Here are 3 reasons why I have this policy:
It is important to me that the teenager feels a sense of power and control in the relationship. This is because the world is set up so that teens (and all young people) have considerably less power than adults do. Modern societies place teenagers at a political and economic disadvantage, and teenagers can internalize this and feel like their thoughts, feelings, or desires are not as valid or worthy as the thoughts, feelings, and desires of adults. From home to school to the legal system young people are on the bottom, and I like to turn this situation (sometimes called adultism) on its head and put the teen in the driver’s seat. That’s why I don’t friend or follow first.
This might mean that a teenager I really like doesn’t want to connect with me on social media. That might even be my own kid. And I have to be okay with it! If I feel disappointed or rejected or jealous those are my feelings to own and deal with. Remember – there is a whole world of relationship-building possibility out there beyond the borders of Snapchat. Relationships IRL are far more meaningful and impactful than those that happen online anyway.
Adults that are warm and friendly and fun to be around are a valuable resource to teenagers. They won’t say this; they aren’t usually aware of this need. But teenagers are as eager for love and acceptance as they were when they were small. In fact, none of us outgrow the need to be liked and accepted for who we are. Remember not so long ago when you could barely go 5 minutes without hearing, ‘watch me! Hey – look at this!’?
This is a complete 180 from the popular narrative we are given that teens are too cool for us and that they don’t need us anymore. DO NOT listen to those lies. Sure, they don’t need us to wipe their bums or reach the light switch. But they definitely need someone who cares about them to be curious about their lives, to be interested in their successes and challenges, and to be compassionate.
If a teen has chosen to friend or follow you this is a compliment. They have noticed something interesting about you. Our teenagers are actually watching us all the time, even if we can’t tell. The appropriate emotions are feeling honoured and pleased. We adults can get all flustered and weird when teenagers like us, and I have heard some adults express concern that they especially do not want to send the wrong message to teens of the opposite sex. Rest assured that this weirdness and worry is primarily in your own head and it is something for you to deal with in a responsible manner. You would never have these concerns if the kid was 6 instead of 16, so quit thinking that you aren’t allowed to be interested in a teenage boy just because you are grown up woman. Adults that are committed to having strong personal boundaries and wide-open hearts are a gift to teens everywhere.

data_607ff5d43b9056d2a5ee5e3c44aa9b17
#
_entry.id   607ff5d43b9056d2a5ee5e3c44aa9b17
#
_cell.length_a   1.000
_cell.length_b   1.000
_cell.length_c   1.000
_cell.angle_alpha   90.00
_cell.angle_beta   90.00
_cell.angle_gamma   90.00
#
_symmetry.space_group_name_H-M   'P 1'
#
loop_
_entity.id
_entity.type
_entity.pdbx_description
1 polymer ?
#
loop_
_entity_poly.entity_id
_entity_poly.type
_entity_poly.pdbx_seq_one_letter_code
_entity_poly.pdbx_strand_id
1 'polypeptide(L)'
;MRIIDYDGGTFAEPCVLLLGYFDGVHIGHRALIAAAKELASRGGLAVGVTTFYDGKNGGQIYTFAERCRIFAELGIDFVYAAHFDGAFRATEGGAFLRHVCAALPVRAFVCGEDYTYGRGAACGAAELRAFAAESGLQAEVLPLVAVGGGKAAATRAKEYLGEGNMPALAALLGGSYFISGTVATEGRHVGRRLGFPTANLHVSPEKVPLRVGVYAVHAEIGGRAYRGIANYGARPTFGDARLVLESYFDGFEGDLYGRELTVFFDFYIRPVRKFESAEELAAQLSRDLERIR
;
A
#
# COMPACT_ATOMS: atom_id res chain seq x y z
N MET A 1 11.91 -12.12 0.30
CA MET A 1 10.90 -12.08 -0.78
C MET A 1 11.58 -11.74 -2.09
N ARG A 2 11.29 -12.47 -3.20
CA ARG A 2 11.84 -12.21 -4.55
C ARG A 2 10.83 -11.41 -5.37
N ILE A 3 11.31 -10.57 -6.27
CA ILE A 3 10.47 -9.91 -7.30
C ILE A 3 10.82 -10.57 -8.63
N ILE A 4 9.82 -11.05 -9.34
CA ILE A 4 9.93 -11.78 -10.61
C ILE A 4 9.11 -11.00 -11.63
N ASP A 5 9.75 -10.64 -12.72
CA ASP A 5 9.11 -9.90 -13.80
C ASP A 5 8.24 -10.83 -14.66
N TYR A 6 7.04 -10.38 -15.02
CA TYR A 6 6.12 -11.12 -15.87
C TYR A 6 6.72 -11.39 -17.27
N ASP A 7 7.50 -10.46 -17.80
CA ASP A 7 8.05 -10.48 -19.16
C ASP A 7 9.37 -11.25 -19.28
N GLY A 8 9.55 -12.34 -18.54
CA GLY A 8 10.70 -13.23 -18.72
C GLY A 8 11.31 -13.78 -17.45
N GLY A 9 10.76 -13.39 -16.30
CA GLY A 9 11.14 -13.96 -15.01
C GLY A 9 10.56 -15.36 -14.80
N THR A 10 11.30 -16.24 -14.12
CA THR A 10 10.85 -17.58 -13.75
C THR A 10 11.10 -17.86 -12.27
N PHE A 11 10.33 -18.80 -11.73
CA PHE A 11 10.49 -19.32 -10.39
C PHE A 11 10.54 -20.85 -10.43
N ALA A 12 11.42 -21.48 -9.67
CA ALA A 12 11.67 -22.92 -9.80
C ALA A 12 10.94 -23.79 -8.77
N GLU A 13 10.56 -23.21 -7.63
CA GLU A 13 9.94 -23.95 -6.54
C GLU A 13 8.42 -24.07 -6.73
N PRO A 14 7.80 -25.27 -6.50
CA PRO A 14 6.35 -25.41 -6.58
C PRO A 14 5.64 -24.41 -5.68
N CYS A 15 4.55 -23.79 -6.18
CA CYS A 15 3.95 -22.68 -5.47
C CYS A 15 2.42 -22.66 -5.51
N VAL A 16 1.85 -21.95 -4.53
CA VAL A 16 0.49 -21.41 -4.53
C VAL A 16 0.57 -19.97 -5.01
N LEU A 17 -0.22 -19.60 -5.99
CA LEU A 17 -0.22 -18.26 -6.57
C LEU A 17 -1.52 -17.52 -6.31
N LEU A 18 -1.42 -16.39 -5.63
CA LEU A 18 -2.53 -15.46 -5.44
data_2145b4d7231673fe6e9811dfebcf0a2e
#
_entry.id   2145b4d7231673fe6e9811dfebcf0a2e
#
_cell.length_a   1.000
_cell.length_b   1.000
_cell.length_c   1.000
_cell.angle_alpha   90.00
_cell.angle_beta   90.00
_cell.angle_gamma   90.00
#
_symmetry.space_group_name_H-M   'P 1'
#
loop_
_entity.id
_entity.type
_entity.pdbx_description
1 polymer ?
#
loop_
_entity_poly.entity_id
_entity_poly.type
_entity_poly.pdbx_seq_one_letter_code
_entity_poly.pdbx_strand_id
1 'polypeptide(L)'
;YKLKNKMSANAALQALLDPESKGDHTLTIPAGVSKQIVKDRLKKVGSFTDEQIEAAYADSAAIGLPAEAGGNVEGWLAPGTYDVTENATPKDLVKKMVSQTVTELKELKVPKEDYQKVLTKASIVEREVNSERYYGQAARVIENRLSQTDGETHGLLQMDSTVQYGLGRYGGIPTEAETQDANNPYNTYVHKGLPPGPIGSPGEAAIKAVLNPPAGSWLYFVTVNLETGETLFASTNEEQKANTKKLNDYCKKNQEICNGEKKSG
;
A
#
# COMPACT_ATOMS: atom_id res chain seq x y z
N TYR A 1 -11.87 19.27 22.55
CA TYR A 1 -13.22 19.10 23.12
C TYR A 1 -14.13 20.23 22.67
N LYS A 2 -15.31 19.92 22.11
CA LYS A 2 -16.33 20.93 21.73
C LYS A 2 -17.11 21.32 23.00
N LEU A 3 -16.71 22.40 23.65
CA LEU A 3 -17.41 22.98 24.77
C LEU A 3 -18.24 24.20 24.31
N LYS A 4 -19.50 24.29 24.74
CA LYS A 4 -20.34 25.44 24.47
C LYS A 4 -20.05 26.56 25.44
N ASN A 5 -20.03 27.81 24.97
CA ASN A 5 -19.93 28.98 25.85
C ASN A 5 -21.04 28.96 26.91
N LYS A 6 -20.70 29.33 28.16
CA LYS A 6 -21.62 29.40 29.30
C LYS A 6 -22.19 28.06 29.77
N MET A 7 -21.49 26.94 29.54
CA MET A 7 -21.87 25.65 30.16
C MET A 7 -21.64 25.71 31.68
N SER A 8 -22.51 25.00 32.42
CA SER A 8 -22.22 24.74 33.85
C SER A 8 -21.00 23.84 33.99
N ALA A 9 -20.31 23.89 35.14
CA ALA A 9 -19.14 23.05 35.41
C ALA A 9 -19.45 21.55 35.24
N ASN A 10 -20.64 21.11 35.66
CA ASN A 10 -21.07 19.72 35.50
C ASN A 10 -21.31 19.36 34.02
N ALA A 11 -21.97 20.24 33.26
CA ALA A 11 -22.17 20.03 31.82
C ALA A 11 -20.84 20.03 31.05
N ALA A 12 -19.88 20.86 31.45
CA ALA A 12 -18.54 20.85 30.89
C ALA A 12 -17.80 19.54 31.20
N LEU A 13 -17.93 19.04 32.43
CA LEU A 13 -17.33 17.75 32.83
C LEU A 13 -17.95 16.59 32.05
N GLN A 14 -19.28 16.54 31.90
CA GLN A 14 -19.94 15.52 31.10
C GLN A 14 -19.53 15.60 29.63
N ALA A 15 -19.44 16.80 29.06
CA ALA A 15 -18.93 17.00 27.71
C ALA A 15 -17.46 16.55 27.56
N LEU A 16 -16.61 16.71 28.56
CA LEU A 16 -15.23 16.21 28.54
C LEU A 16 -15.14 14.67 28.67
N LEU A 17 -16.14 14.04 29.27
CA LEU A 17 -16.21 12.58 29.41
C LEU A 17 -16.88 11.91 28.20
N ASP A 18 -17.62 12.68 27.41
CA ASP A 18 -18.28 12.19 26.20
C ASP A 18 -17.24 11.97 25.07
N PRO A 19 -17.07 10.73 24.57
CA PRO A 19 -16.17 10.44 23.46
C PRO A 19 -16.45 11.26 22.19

If you are part of the social media scene your teenager is involved in, you will have a fabulous window into the relationships and interests of your son/daughter. If you ‘like’ and ‘comment’ these are opportunities to demonstrate our interest in the lives of teenagers we care about. Sometimes it’s better to just lurk. But either way it will help you to be in the know.
I accept all such friend requests and follow back because teens are hungry for positive adult role models. Teens don’t want to think life just goes on, long after the thrill of living is gone. They want to see that some adults actually enjoy the crazy ride that lies ahead.
Otherwise, what’s the point?
Adults can become numb to the hypocrisy and pretention we live with, and cease to see we sometimes live on a hamster wheel of obligation and servitude. Teens look at the lives of adults and think, ‘that looks less than appealing!’
They see us stressed out at home, unable to curb our consumer addictions that are killing the planet (actually, killing the human species because the planet will carry on long after we suicide ourselves with plastics and rising oceans and fresh water shortages), trying desperately not to be part of the problem but not exactly poising ourselves as part of the solution. So teens urgently need an injection of hope to help them keep on keeping on.
Adults usually look to teens for hopeful optimism and playfulness, but it has to be a two-way street. When we post photos and updates on social media of our engaging lives and creative expressions we are demonstrating to teens that adulthood is not all serious drudgery and that we actually have values in common with them. It’s good for all of us!
What is your approach to interacting with teenagers through social media?
About Kerri Wall: Kerri is a parent educator and mediator who also works as a liaison to local governments in her public sector day job. She is the single mom to an 18-year old son who was birthed at home. Kerri blogs regularly at http://kerriwall.ca where she offers relationship help to parents of teenagers.
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